tasks: determining the proper rule for calculating damages on
such a claim, and assessing plaintiff's evidence
supporting the damages to be determined under [Rule
the default order entered in this case establishes
[defendants'] liability, the only remaining issue is
whether [plaintiff] has supplied adequate support for the
relief it seeks.” Keystone Glob. LLC v. Auto
Essentials, Inc., No. 12CV9077(DLC), 2015 WL 224359, at
*3 (S.D.N.Y. Jan. 16, 2015) (internal citations omitted)
(collecting cases). “By its terms, [Rule] 55(b)(2)
leaves the decision of whether a hearing is necessary to the
discretion of the district court.” Fustok v.
ContiCommodity Servs., Inc., 873 F.2d 38, 40 (2d Cir.
1989). A hearing is not necessary as long as the Court
“ensure[s] that there was a basis for the damages
specified in a default judgment.” Id. When a
hearing is not deemed necessary, it is appropriate for the
Court to rely “upon detailed affidavits and documentary
evidence[.]” Id.; accord Keystone, 2015 WL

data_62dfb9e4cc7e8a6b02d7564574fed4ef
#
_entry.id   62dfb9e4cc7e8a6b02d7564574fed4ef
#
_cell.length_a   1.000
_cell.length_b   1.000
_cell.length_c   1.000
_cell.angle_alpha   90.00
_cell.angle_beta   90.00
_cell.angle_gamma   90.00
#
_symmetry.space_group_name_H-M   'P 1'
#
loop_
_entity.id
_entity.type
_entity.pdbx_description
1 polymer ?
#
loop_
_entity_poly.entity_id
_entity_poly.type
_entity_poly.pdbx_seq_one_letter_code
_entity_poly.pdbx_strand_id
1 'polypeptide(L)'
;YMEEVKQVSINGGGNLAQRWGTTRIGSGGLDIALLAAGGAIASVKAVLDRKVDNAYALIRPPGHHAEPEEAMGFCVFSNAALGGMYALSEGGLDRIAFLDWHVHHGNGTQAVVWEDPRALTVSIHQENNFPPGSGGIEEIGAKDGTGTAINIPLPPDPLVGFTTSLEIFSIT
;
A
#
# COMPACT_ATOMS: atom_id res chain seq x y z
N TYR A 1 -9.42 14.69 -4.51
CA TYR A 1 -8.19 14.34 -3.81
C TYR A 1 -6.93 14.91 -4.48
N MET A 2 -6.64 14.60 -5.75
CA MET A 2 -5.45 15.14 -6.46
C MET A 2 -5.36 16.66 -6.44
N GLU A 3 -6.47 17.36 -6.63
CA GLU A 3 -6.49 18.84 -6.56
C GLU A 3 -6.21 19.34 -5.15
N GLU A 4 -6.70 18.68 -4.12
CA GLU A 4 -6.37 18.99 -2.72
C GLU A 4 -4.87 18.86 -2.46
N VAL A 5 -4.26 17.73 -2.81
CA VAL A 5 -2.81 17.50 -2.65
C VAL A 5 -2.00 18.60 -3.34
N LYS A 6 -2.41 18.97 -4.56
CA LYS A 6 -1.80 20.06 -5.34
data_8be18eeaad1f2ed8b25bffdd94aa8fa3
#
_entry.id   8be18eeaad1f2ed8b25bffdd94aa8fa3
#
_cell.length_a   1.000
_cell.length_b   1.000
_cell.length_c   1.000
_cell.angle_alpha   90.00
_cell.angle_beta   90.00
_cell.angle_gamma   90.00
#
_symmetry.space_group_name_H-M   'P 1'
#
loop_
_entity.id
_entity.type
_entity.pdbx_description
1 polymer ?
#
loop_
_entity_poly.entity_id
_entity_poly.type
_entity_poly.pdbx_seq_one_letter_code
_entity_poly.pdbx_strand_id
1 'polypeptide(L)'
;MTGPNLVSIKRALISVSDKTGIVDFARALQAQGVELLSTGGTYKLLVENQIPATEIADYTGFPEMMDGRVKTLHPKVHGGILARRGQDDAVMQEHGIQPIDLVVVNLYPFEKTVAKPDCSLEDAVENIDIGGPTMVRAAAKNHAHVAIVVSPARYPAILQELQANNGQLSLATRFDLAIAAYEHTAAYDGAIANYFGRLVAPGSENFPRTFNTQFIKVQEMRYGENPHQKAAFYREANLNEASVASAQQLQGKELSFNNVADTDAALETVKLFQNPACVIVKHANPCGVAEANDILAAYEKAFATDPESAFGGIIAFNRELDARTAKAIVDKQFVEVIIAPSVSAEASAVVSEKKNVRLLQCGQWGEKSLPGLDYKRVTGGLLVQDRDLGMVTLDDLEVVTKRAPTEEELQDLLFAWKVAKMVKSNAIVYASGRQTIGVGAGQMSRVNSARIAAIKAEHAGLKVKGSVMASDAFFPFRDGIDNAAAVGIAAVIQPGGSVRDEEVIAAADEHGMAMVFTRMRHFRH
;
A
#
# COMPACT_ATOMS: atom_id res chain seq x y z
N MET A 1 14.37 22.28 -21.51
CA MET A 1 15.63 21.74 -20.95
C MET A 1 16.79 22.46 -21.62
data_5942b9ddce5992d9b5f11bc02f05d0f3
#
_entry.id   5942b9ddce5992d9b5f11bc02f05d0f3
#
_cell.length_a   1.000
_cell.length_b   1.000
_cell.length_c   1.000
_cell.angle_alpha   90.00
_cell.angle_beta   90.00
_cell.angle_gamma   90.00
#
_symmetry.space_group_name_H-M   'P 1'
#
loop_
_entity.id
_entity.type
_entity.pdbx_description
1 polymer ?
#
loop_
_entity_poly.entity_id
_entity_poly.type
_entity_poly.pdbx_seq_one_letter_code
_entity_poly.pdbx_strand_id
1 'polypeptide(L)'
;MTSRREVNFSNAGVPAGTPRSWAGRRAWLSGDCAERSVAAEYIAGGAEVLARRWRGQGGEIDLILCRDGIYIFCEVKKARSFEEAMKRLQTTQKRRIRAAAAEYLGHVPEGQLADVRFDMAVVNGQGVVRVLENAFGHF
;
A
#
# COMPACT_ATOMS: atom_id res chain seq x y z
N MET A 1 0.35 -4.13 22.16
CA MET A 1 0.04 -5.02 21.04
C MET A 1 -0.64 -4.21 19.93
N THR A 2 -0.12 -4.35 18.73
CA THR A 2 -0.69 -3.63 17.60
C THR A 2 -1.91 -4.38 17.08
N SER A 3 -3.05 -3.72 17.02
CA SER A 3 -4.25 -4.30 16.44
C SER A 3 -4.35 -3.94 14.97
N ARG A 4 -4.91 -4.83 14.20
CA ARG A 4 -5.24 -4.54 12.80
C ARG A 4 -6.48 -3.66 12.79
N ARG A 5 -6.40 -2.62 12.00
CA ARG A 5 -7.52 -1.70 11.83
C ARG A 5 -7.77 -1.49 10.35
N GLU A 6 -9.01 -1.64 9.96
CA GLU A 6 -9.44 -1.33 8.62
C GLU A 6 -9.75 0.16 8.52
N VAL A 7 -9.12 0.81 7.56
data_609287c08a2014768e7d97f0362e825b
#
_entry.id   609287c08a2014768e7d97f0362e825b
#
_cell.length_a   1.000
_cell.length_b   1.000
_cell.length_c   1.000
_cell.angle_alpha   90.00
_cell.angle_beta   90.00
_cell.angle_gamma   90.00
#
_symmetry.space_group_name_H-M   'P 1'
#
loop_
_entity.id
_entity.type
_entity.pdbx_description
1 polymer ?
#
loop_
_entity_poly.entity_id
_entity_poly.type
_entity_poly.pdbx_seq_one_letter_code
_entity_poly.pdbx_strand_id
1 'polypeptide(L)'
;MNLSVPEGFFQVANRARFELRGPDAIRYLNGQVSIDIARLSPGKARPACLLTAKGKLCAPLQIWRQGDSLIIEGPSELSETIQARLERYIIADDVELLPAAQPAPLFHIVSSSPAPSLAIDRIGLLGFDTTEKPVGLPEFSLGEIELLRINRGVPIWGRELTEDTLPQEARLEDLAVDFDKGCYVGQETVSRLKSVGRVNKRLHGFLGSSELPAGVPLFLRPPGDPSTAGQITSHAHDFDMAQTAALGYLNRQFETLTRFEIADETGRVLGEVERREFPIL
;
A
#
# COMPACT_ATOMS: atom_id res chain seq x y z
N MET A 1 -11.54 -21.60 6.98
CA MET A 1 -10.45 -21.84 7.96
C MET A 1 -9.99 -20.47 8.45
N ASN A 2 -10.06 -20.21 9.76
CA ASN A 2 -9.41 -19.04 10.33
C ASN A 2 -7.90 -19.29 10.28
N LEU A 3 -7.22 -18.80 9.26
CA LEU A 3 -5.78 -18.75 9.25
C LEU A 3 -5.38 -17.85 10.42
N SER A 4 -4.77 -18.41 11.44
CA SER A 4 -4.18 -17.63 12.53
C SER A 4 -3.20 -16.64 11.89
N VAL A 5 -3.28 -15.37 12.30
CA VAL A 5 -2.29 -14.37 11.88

224359, at *3 (“The Second Circuit has held that a
damages inquest may be held on the basis of documentary
evidence alone as long as the court has ensured that there
was a basis for the damages specified in the default
judgment.” (citing Fustok, 873 F.2d at 40 (internal
quotation marks omitted))); IPVX Patent Holdings, Inc. v.
Taridium, LLC, No. 12CV5251(KAM)(SMG), 2014 WL 4437294,
at *2 (E.D.N.Y. Aug. 6, 2014) (“A court may make this
determination based upon evidence presented at a hearing or
upon a review of detailed affidavits and documentary
evidence.” (collecting cases)), report and
recommendation adopted, 2014 WL 4437307 (Sept. 9, 2014);
Cadlerock Joint Venture, L.P. v. Prado, No.
07CV1207(JS)(WDW), 2008 WL 4561611, at *2 (E.D.N.Y. Oct. 7,
2008) (“The amount of damages can be determined without
a hearing as long as the court satisfies itself, through
review of documentary evidence or affidavits, that the amount
is reasonable.” (citing Transatlantic Marine Claims
Agency, Inc. v. Ace Shipping Corp., 109 F.3d 105, 111
(2d Cir. 1997))).
plaintiff has provided two declarations and other documentary
evidence supporting its claims for infringement, an award of
attorney's fees and costs, and additional details
concerning defendants' post-judgment activities. See
generally Doc. ##46-2, 46-3. Defendants have not submitted
any opposition to the materials provided by plaintiff.
Because plaintiff's declarations and documentary
submissions provide a basis for an award of the fees and
costs sought, no hearing is required. See IPVX Patent
Holdings, 2014 WL 4437294, at *2-3.
contends that this case should be deemed
“exceptional” in light of “Defendants'
conduct, and Defendants' continuing actions to evade
detection and enforcement[.]” Doc. #46 at 7. In support